Format

Send to

Choose Destination
Mol Metab. 2018 Jun;12:62-75. doi: 10.1016/j.molmet.2018.03.016. Epub 2018 Apr 3.

Profiling of G protein-coupled receptors in vagal afferents reveals novel gut-to-brain sensing mechanisms.

Author information

1
Laboratory for Molecular Pharmacology, Department of Biomedical Sciences, and Novo Nordisk Foundation Center for Basic Metabolic Research, University of Copenhagen, Nørre Allé 14, 2200, Copenhagen, Denmark. Electronic address: Egerod@sund.ku.dk.
2
Laboratory for Molecular Pharmacology, Department of Biomedical Sciences, and Novo Nordisk Foundation Center for Basic Metabolic Research, University of Copenhagen, Nørre Allé 14, 2200, Copenhagen, Denmark.
3
Nordisk Foundation Center for Basic Metabolic Research, Section of Metabolic Genomics, Faculty of Health and Medical Sciences, University of Copenhagen, Nørre Allé 14, 2200, Copenhagen, Denmark.
4
Department of Neuroscience, University of Copenhagen, Nørre Allé 14, 2200, Copenhagen, Denmark.
5
Department of Biochemistry, UT Southwestern Medical Center at Dallas, The University of Texas Southwestern Medical Center, 5323 Harry Hines Blvd., Dallas, TX 75390, USA.
6
Division of Hypothalamic Research and Department of Internal Medicine, The University of Texas Southwestern Medical Center, 5323 Harry Hines Blvd., Dallas, TX 75390, USA. Electronic address: Laurent.gautron@UTSouthwestern.edu.

Abstract

OBJECTIVES:

G protein-coupled receptors (GPCRs) act as transmembrane molecular sensors of neurotransmitters, hormones, nutrients, and metabolites. Because unmyelinated vagal afferents richly innervate the gastrointestinal mucosa, gut-derived molecules may directly modulate the activity of vagal afferents through GPCRs. However, the types of GPCRs expressed in vagal afferents are largely unknown. Here, we determined the expression profile of all GPCRs expressed in vagal afferents of the mouse, with a special emphasis on those innervating the gastrointestinal tract.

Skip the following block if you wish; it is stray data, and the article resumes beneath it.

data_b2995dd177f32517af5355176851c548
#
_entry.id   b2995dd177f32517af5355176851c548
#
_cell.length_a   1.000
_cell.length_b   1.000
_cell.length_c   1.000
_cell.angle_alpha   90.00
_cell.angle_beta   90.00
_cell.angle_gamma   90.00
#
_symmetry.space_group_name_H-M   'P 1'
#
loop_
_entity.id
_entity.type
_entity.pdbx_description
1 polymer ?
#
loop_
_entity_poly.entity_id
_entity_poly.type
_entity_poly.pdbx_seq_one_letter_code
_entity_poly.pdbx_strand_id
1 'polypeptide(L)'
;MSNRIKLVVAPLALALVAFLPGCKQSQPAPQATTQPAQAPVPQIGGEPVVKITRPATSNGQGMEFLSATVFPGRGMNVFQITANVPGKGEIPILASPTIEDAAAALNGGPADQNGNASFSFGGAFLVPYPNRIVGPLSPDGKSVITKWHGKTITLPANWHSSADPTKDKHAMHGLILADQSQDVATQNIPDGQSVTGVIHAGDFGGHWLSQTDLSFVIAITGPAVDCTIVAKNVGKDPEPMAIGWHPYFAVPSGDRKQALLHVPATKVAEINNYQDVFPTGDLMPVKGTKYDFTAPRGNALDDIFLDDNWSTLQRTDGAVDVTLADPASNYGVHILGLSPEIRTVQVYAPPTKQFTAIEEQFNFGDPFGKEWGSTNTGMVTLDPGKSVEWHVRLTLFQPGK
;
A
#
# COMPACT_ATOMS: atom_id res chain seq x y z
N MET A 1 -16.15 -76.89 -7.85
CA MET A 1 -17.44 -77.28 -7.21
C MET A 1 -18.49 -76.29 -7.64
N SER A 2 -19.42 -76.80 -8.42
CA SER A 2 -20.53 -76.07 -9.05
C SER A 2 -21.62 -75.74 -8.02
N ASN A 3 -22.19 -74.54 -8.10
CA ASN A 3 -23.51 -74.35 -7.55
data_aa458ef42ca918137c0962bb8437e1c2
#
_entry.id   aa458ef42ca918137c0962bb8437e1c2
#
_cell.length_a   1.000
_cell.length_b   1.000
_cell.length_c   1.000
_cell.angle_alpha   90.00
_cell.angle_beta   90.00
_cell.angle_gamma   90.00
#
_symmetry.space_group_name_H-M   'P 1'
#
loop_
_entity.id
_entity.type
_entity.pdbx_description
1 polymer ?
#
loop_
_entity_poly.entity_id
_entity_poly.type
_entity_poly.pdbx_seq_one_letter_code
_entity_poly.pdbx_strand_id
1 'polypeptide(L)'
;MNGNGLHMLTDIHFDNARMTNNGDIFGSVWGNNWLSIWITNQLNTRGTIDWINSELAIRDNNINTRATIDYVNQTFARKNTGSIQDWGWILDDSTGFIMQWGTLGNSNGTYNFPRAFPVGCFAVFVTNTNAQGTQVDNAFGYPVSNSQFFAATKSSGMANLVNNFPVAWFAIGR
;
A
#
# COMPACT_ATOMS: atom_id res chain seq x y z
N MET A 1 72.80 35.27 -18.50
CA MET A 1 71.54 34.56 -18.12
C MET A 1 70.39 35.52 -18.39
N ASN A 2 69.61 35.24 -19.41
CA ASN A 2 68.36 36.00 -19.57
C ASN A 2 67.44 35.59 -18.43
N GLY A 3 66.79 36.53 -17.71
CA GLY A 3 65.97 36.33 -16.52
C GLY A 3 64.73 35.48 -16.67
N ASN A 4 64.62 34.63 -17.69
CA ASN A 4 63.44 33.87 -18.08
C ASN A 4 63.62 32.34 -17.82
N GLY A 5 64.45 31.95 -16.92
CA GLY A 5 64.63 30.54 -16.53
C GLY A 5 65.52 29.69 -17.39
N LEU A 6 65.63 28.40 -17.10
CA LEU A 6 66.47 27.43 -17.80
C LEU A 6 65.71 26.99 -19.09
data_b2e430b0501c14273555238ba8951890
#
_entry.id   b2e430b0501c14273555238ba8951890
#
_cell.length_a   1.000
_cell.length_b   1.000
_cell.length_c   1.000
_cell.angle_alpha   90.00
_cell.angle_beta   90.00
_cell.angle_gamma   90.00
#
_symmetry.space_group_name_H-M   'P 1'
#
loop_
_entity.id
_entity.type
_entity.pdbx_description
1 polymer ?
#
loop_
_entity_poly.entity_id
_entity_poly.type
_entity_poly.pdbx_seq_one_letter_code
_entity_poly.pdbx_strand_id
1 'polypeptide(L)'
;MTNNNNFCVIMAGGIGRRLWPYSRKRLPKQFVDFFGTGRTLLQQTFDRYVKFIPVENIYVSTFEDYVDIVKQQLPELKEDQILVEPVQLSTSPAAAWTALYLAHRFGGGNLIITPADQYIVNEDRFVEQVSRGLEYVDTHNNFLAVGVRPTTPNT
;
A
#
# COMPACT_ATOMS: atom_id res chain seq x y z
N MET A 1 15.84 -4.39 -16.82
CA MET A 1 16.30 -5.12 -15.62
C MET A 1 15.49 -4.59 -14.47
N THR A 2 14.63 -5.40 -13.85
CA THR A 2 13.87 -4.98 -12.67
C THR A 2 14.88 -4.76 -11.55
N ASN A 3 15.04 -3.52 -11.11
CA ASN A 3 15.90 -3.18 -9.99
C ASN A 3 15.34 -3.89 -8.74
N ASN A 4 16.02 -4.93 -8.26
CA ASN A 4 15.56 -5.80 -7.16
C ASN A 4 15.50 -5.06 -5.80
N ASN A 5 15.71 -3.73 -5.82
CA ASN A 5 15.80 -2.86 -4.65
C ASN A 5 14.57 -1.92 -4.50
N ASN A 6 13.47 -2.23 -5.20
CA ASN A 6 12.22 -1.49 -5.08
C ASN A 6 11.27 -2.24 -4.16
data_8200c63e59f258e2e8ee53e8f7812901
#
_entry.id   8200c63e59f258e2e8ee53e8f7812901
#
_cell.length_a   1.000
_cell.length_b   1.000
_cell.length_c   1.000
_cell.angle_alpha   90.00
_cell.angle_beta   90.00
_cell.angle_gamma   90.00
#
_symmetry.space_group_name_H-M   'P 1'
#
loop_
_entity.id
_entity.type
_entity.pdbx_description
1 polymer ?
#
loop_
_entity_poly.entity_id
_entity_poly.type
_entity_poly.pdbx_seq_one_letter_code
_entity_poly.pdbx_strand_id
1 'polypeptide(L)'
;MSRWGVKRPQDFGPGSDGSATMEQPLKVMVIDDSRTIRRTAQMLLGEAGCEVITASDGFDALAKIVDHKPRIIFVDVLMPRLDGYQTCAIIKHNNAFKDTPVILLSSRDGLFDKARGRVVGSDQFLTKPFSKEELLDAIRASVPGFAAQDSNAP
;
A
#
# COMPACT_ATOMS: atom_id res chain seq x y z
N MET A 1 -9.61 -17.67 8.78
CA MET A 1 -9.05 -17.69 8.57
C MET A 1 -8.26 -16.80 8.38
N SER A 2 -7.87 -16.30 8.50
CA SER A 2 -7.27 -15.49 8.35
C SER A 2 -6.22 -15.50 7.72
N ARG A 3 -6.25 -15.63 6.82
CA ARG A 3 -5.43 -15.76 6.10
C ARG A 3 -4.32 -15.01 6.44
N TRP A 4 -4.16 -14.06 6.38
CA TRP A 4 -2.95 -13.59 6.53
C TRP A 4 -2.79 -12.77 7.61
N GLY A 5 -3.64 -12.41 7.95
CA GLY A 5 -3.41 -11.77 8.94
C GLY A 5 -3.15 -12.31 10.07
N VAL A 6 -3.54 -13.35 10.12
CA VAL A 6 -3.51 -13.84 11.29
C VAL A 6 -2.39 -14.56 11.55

METHODS:

Using a combination of high-throughput quantitative PCR, RNA sequencing, and in situ hybridization, we systematically quantified GPCRs expressed in vagal unmyelinated Nav1.8-expressing afferents.

RESULTS:

GPCRs for gut hormones that were the most enriched in Nav1.8-expressing vagal unmyelinated afferents included NTSR1, NPY2R, CCK1R, and to a lesser extent, GLP1R, but not GHSR and GIPR. Interestingly, both GLP1R and NPY2R were coexpressed with CCK1R. In contrast, NTSR1 was coexpressed with GPR65, a marker preferentially enriched in intestinal mucosal afferents. Only few microbiome-derived metabolite sensors such as GPR35 and, to a lesser extent, GPR119 and CaSR were identified in the Nav1.8-expressing vagal afferents. GPCRs involved in lipid sensing and inflammation (e.g. CB1R, CYSLTR2, PTGER4), and neurotransmitters signaling (CHRM4, DRD2, CRHR2) were also highly enriched in Nav1.8-expressing neurons. Finally, we identified 21 orphan GPCRs with unknown functions in vagal afferents.

CONCLUSION:

Overall, this study provides a comprehensive description of GPCR-dependent sensing mechanisms in vagal afferents, including novel coexpression patterns, and conceivably coaction of key receptors for gut-derived molecules involved in gut-brain communication.

KEYWORDS:

G protein-coupled receptors; GLP1R; Gut hormones; Gut-brain axis; NTSR1; Vagal afferent nerves

PMID:
29673577
PMCID:
PMC6001940
DOI:
10.1016/j.molmet.2018.03.016
[Indexed for MEDLINE]
Free PMC Article

Supplemental Content

Full text links

Icon for Elsevier Science Icon for PubMed Central
Loading ...
Support Center